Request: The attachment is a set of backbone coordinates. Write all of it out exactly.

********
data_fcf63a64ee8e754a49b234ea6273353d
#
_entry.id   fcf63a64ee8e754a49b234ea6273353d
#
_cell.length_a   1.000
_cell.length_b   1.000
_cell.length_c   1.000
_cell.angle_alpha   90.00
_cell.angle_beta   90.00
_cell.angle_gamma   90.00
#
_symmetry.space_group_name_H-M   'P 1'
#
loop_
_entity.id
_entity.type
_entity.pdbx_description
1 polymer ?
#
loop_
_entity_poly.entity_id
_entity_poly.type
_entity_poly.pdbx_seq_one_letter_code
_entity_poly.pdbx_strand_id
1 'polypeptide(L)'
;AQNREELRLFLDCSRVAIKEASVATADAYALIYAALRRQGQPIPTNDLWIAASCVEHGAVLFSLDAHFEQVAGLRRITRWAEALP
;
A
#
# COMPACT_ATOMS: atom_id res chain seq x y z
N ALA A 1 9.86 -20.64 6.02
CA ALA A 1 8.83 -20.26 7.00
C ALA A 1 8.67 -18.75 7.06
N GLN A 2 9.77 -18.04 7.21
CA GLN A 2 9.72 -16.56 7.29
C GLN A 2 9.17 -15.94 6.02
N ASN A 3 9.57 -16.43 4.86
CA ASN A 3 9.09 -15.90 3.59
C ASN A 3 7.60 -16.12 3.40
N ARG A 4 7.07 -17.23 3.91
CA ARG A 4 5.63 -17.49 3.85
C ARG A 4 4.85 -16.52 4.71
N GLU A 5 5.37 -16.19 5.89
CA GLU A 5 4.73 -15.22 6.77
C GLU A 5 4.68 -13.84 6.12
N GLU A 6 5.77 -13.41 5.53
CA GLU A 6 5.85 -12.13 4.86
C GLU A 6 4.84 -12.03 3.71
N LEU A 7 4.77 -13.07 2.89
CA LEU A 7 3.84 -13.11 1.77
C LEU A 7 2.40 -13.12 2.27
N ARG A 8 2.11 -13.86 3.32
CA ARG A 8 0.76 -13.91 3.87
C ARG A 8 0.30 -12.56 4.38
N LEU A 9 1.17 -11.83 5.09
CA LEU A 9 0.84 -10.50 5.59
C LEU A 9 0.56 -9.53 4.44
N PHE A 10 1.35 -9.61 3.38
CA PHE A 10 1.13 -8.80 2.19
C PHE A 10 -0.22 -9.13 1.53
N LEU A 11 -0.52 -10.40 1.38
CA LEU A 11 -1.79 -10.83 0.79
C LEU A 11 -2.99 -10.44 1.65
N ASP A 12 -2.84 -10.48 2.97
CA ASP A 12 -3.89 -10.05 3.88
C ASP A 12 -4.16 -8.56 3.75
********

data_fcf63a64ee8e754a49b234ea6273353d
#
_entry.id   fcf63a64ee8e754a49b234ea6273353d
#
_cell.length_a   1.000
_cell.length_b   1.000
_cell.length_c   1.000
_cell.angle_alpha   90.00
_cell.angle_beta   90.00
_cell.angle_gamma   90.00
#
_symmetry.space_group_name_H-M   'P 1'
#
loop_
_entity.id
_entity.type
_entity.pdbx_description
1 polymer ?
#
loop_
_entity_poly.entity_id
_entity_poly.type
_entity_poly.pdbx_seq_one_letter_code
_entity_poly.pdbx_strand_id
1 'polypeptide(L)'
;AQNREELRLFLDCSRVAIKEASVATADAYALIYAALRRQGQPIPTNDLWIAASCVEHGAVLFSLDAHFEQVAGLRRITRWAEALP
;
A
#
# COMPACT_ATOMS: atom_id res chain seq x y z
N ALA A 1 9.86 -20.64 6.02
CA ALA A 1 8.83 -20.26 7.00
C ALA A 1 8.67 -18.75 7.06
N GLN A 2 9.77 -18.04 7.21
CA GLN A 2 9.72 -16.56 7.29
C GLN A 2 9.17 -15.94 6.02
N ASN A 3 9.57 -16.43 4.86
CA ASN A 3 9.09 -15.90 3.59
C ASN A 3 7.60 -16.12 3.40
N ARG A 4 7.07 -17.23 3.91
CA ARG A 4 5.63 -17.49 3.85
C ARG A 4 4.85 -16.52 4.71
N GLU A 5 5.37 -16.19 5.89
CA GLU A 5 4.73 -15.22 6.77
C GLU A 5 4.68 -13.84 6.12
N GLU A 6 5.77 -13.41 5.53
CA GLU A 6 5.85 -12.13 4.86
C GLU A 6 4.84 -12.03 3.71
N LEU A 7 4.77 -13.07 2.89
CA LEU A 7 3.84 -13.11 1.77
C LEU A 7 2.40 -13.12 2.27
N ARG A 8 2.11 -13.86 3.32
CA ARG A 8 0.76 -13.91 3.87
C ARG A 8 0.30 -12.56 4.38
N LEU A 9 1.17 -11.83 5.09
CA LEU A 9 0.84 -10.50 5.59
C LEU A 9 0.56 -9.53 4.44
N PHE A 10 1.35 -9.61 3.38
CA PHE A 10 1.13 -8.80 2.19
C PHE A 10 -0.22 -9.13 1.53
N LEU A 11 -0.52 -10.40 1.38
CA LEU A 11 -1.79 -10.83 0.79
C LEU A 11 -2.99 -10.44 1.65
N ASP A 12 -2.84 -10.48 2.97
CA ASP A 12 -3.89 -10.05 3.88
C ASP A 12 -4.16 -8.56 3.75